Firms across the financial and related professional services industry need to take urgent action on their cyber risks, which present a “real and present danger” to the financial system, according to a new report published by TheCityUK and Marsh.
Only a few UK firms are tackling cyber in a cohesive way, despite its potential as a systemic risk that could render bank systems or data unusable, indicated the report titled “Cyber and the City – Making the UK financial and professional services sector more resilient to cyber attack.” (The full report is available below).
Survey evidence from Marsh shows that only 30 percent of large firms have it as one of their top 10 risks, only 39 percent have quantified their cyber exposure and just 30 percent have a comprehensive cyber incident response plan.
The “Cyber and the City” report revealed that 2.5 million cyber crimes were reported in the UK last year, most of which involved various forms of fraud with the loss typically borne by the financial sector.
“At the same time, the actual annual cost of cyber attacks for large organizations have been estimated at £1.5 million [$2.2 million] to £3 million [$4.4 million],” said the report. It noted that these figures are likely to understate the real cost, in part because there is a lack of willingness to admit to a loss and also because there are wider costs related to the clean-up required after attacks.
“City firms have the data, money and profile to attract the full range of attackers including those seeking to undermine the financial system,” said a summary of the report issued by Marsh and The CityUK, a London-based group that promotes the UK financial services sector.
“While few firms of size have so far failed because of such an attack…, the costs and consequences for reputation can nevertheless be severe and it is within the bounds of plausibility that a financial firm – critically reliant on customer confidence – might fail were it to suffer a large or repeated set of such attacks,” the report cautioned.
As a result, firms need to work collectively to reinforce the financial system’s resilience in order to protect services that are critical to the UK economy as well as ensuring that the UK remains a secure global financial center, the report said.
“Technology is now so critical to financial firms that the opportunities and risks it brings need to be central to the running of the firm,” said Mark Weil, CEO, Marsh UK & Ireland in a forward for the report. (Weil is also chair of TheCityUK Cyber Taskforce).
“Cyber crime is a real and present danger and financial institutions are on the front line,” said TheCityUK Chairman John McFarlane, who is also chairman of Barclays. “We in the financial and related professional services sector need to act with the urgency of knowing that a large, systemic risk is upon us.”
“Cyber and the City” recommends that boards should hold management responsible for cyber risks instead of their IT departments. Since 95 percent of all cyber incidents involve human error, the report noted, people and processes matter as much as technology when it comes to managing cyber threats.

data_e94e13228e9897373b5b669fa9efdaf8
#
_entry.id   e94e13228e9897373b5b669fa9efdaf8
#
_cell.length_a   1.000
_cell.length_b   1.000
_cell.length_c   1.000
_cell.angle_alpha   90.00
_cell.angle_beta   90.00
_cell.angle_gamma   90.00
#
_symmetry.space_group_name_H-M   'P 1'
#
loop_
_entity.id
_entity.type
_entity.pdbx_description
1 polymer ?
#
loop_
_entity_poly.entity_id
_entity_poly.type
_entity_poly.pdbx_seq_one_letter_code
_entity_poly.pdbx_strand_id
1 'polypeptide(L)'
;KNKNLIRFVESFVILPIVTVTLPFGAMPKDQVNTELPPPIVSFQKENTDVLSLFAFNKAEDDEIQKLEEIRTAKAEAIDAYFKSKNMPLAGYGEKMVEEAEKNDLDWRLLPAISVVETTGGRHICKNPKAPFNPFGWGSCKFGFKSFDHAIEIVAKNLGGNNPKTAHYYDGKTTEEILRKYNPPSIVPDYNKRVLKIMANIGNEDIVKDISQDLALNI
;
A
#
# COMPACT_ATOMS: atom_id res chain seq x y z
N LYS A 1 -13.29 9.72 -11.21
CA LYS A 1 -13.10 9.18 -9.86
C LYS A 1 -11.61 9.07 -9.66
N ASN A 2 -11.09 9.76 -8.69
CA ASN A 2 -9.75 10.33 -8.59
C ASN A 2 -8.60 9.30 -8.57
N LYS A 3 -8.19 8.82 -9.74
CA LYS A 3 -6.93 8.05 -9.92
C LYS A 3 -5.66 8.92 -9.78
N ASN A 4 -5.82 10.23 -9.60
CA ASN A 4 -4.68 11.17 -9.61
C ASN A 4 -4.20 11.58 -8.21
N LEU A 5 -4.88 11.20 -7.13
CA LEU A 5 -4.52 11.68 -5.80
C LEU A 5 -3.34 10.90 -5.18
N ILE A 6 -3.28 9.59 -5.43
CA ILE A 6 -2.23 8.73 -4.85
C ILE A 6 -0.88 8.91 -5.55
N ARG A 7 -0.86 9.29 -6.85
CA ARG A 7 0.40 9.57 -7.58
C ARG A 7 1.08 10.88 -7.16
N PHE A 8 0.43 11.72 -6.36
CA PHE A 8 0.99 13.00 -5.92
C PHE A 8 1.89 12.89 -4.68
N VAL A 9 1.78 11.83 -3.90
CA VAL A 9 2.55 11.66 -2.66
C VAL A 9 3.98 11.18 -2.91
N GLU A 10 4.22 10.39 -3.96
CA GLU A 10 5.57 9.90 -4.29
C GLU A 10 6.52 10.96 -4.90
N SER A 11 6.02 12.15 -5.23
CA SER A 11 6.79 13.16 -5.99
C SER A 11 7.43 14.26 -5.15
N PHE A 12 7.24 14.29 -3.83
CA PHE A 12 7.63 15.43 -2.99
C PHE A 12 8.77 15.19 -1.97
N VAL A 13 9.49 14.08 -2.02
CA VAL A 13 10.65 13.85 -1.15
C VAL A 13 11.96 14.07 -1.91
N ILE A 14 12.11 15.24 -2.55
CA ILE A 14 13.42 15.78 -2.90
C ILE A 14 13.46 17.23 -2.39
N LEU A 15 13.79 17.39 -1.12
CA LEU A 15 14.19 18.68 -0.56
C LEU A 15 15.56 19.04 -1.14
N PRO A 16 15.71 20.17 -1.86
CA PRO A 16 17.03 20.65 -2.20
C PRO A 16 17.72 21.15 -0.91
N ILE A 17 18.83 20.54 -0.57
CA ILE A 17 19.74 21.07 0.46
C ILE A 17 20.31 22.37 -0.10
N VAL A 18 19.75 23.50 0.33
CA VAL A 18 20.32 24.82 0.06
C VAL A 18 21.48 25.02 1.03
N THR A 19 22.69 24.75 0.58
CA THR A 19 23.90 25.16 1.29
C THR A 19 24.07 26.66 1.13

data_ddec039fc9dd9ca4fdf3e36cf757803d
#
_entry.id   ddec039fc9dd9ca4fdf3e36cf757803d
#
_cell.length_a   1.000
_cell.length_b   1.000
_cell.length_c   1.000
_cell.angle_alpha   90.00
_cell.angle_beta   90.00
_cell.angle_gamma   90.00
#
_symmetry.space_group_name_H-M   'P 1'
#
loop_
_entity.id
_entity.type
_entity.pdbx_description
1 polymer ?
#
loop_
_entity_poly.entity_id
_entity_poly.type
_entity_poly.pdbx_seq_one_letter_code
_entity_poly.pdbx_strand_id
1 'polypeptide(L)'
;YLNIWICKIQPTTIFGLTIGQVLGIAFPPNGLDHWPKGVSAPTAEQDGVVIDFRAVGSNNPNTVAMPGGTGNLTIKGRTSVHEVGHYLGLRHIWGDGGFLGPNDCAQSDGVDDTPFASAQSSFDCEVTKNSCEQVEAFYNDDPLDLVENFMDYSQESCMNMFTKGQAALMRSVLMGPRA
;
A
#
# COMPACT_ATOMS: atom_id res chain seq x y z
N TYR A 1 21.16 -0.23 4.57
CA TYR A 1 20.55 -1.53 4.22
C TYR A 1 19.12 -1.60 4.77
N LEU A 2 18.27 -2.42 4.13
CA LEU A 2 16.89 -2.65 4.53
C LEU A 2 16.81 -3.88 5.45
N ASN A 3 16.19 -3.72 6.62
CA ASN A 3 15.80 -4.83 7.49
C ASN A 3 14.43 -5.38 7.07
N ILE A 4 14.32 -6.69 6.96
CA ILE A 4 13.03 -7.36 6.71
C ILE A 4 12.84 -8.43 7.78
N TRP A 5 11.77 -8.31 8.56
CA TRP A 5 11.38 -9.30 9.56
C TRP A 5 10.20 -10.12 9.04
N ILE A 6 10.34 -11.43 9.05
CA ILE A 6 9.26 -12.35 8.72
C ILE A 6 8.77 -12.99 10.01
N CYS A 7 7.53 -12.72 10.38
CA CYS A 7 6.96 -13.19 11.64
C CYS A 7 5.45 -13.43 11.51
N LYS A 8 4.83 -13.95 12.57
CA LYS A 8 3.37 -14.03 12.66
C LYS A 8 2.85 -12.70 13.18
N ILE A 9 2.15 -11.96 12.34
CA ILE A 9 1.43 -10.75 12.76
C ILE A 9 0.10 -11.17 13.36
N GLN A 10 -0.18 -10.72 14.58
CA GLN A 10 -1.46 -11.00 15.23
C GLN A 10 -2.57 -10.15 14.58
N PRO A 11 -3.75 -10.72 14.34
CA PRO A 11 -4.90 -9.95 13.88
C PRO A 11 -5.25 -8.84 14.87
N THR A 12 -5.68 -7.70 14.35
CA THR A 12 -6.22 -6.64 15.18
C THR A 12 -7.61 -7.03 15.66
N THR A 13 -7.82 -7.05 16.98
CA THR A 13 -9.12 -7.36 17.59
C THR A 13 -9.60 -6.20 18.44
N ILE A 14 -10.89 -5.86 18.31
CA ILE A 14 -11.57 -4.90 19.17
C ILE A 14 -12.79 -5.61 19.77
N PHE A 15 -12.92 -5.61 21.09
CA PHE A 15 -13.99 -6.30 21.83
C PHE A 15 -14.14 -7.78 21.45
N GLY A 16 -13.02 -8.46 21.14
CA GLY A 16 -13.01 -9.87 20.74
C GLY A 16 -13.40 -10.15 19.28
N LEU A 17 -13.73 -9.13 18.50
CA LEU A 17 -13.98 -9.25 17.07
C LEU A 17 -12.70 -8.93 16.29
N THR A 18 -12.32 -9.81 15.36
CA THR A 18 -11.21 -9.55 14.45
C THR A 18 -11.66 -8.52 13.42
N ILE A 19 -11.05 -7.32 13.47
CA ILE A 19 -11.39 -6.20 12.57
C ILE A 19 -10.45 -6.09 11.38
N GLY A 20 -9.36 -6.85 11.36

“The good news is that cyber risk lends itself to board governance in the same way as any other risk,” the report continued.
“We recommend that boards conduct regular reviews to ensure that management has taken ownership of the cyber threat,” it said. “That should ensure that cyber risk is seen as part of business leaders’ role and is addressed in a wide range of contexts, such as strategy, acquisitions and appraisals.”
The report suggested that by taking this path, the board would widen engagement in cyber risk management from the chief information officer to include business unit leaders, human resources, risk, finance, legal and others.
The report provides a 10 point check list for boards to get their managements to address:
- The main cyber threats for the firm have been identified and sized
- There is an action plan to improve defense and response to these threats
- Data assets are mapped and actions to secure them are clear
- Supplier, customer, employee and infrastructure cyber risks are being managed
- The plan includes independent testing against a recognized framework
- The risk appetite statement provides control of cyber concentration risk
- Insurance has been tested for its cyber coverage and counter-party risk
- Preparations have been made to respond to a successful attack
- Cyber insights are being shared and gained from peers
- Regular board review material is provided to confirm status on the above.
The “Cyber and the City” report further recommends the creation of a City of London cyber forum to promote collaboration across all firms within the financial and related professional services industry, while interfacing with government initiatives.
“The forum would seek broader and committed support for cyber management and the many existing initiatives that are running. Its agenda would include encouraging information and best-practice sharing, working on cyber risk aggregation and system recovery and helping to develop a strong UK cyber security sector,” said the summary.
“Cyber hygiene should be as commonplace as locking the windows and doors when you leave the house. It is essential for the industry and the continued attractiveness of the UK as a safe place to do business that we tackle this issue head on and make the UK a center of excellence for cyber security,” according to Chris Cummings, chief executive, TheCityUK, in a statement.
“There is no silver-bullet to manage it, but there are practical steps the industry, and the customers we serve, can take to ensure we’re well protected against attack,” Cummings added.
Source: TheCityUK and Marsh
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